Thursday, February 12, 2015

Reverse mortgages can backfire if younger surviving spouses or inheriting adult children don't have enough cash


Michelle Singletary has a sobering article on reverse mortgages, on p A14 of the Washington Post on Wednesday, February 11, 2015, link here. The hooker is that, because older seniors are typically allowed to take out more cash out of their equity (scaled to age), a younger surviving spouse might be faced with substantial repayment, possibly without enough cash in the estate or her own accounts.  The problem could now occur in some states with same-sex couples who might not be as familiar with “married life” rules.  It may also occur was adult children or other relatives inherit the house or live in it.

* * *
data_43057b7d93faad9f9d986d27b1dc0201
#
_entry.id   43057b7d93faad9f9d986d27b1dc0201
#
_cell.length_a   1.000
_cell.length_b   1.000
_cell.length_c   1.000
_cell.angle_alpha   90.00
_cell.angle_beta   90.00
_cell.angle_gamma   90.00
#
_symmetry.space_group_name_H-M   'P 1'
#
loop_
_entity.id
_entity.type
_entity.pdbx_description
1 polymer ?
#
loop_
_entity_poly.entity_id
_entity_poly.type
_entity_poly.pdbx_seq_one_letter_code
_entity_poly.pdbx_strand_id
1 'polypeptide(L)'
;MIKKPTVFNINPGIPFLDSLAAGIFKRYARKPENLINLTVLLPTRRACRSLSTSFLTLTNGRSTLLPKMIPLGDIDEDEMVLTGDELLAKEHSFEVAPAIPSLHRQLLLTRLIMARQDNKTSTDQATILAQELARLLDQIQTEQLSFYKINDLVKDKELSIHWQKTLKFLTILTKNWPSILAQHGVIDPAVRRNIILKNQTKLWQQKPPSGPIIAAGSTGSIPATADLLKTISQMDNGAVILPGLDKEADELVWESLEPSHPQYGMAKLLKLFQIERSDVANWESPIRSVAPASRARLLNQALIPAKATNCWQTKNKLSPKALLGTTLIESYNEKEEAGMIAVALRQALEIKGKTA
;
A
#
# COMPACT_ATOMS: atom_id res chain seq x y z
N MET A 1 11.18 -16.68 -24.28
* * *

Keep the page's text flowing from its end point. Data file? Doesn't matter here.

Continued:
It’s important to check on the rules with your financial institution or with an eldercare attorney.  In some cases, it is advisable to put the house in a trust instead, but you can’t do both at the same time (put in trust and take out a reverse mortgage).  It looks as though this problem had also been covered Dec, 5, 2012. 

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